與其說這本書是傳記，不如說是跨越世紀的愉快分享。－－The New York Times。
活潑，引人入勝，優美的英文，認識蒙田這位法國作家。－－The Times Literary Supplement。
本書將歐洲近代散文之父蒙田的人生劃分為20篇章節，經由這20段蒙田的生命歷程來回應 ”How to Live“，讀者透過作者如詩的優美文字來了解蒙田內心的達觀寧靜，經由蒙田這位生命導師的故事來頓悟生命的意義，是一部難得一見的心靈傳記書，沒有說教，只有寧靜與自覺；無怪乎《紐約客》讚譽作者「出色地、生動地、融合了蒙田哲學中心思想與生平軼事」。
Brilliant, original, funny and moving — a vivid portrait of Montaigne, showing how his ideas gave birth to our modern sense of our inner selves, from Shakespeare's plays to the dilemmas we face today.
How to get on well with people, how to deal with violence, how to adjust to losing someone you love — such questions arise in most people's lives. They are all versions of a bigger question: how do you live? How do you do the good or honourable thing, while flourishing and feeling happy?
This question obsessed Renaissance writers, none more than Michel Eyquem de Montaigne (1533-92), perhaps the first truly modern individual. A nobleman, public official and wine-grower, he wrote free-roaming explorations of his thought and experience, unlike anything written before. He called them 'essays', meaning 'attempts' or 'tries'. Into them he put whatever was in his head: his tastes in wine and food, his childhood memories, the way his dog's ears twitched when it was dreaming, as well as the appalling events of the religious civil wars raging around him. The Essays was an instant bestseller, and over four hundred years later, Montaigne's honesty and charm still draw people to him. Readers come to him in search of companionship, wisdom and entertainment — and in search of themselves.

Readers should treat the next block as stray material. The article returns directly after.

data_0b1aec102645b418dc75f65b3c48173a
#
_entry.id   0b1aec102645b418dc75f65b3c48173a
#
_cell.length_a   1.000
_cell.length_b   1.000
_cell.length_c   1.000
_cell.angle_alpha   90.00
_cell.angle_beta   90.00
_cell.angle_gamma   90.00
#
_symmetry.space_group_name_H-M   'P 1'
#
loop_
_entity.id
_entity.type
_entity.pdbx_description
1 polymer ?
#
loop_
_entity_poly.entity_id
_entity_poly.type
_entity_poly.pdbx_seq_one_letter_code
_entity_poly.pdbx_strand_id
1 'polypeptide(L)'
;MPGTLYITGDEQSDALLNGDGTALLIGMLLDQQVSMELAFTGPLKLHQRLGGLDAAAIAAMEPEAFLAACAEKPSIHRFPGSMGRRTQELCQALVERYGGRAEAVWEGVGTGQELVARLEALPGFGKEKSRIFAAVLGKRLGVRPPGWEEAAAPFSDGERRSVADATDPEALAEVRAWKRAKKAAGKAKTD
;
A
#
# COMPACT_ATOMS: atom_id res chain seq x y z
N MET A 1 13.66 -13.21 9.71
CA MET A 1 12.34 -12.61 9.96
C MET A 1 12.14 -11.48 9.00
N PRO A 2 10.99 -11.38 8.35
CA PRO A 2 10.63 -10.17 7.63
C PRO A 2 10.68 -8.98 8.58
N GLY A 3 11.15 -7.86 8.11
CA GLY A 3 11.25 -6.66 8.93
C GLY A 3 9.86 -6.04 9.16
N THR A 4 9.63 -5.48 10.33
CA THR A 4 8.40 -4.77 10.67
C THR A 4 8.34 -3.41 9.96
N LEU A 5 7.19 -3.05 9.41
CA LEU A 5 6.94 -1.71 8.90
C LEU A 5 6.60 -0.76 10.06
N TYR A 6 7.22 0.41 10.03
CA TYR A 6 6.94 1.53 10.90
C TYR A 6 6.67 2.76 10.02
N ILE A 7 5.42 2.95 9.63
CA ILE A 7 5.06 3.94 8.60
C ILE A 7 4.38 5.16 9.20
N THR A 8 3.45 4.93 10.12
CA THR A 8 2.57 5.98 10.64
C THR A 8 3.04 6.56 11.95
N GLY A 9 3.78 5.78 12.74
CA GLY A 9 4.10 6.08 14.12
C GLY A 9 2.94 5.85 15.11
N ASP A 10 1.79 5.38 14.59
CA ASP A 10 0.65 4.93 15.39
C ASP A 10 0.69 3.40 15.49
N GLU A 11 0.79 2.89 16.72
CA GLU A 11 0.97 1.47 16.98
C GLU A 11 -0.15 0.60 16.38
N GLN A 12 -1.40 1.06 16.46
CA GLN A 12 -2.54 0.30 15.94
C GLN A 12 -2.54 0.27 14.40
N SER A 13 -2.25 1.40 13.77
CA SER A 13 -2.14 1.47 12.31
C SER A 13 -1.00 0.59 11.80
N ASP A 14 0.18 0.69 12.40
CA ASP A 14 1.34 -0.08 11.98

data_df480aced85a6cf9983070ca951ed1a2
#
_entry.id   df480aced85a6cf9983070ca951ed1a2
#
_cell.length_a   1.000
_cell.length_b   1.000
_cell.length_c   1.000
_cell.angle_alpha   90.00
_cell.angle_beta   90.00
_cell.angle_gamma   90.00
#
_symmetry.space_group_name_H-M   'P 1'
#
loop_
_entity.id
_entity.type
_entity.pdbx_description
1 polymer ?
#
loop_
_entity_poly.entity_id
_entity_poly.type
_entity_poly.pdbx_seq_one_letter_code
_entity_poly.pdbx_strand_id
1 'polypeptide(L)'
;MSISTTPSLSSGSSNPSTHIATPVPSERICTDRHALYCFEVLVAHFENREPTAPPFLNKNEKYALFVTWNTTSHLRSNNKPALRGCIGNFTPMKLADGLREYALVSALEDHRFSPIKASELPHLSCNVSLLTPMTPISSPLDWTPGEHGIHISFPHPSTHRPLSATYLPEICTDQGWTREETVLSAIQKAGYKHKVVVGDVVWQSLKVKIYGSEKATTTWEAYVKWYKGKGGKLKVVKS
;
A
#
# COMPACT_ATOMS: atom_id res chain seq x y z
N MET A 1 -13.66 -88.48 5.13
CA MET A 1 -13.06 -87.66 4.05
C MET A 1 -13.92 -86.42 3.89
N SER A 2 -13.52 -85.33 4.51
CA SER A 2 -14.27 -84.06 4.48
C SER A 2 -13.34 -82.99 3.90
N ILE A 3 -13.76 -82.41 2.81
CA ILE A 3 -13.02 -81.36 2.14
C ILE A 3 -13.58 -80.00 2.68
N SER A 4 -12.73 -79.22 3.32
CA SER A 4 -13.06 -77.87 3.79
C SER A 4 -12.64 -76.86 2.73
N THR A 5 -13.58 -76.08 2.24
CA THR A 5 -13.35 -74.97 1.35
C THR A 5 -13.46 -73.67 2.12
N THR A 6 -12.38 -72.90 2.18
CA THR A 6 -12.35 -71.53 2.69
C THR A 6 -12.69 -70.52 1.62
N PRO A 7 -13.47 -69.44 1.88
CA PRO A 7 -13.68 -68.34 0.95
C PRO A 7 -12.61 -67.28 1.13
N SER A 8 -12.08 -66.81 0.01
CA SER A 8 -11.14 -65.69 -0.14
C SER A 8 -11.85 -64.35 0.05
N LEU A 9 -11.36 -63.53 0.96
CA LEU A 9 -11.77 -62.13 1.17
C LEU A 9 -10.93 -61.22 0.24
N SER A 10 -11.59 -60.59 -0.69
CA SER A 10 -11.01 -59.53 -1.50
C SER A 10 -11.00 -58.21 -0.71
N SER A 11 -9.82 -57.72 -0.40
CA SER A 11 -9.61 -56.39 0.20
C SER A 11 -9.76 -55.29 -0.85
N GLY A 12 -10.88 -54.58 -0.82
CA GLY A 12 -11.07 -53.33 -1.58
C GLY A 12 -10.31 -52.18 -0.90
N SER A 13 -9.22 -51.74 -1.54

This book, a spirited and singular biography (and the first full life of Montaigne in English for nearly fifty years), relates the story of his life by way of the questions he posed and the answers he explored. It traces his bizarre upbringing (made to speak only Latin), youthful career and sexual adventures, his travels, and his friendships with the scholar and poet Etienne de La Boétie and with his adopted 'daughter', Marie de Gournay. And as we read, we also meet his readers — who for centuries have found in Montaigne an inexhaustible source of answers to the haunting question, 'how to live?'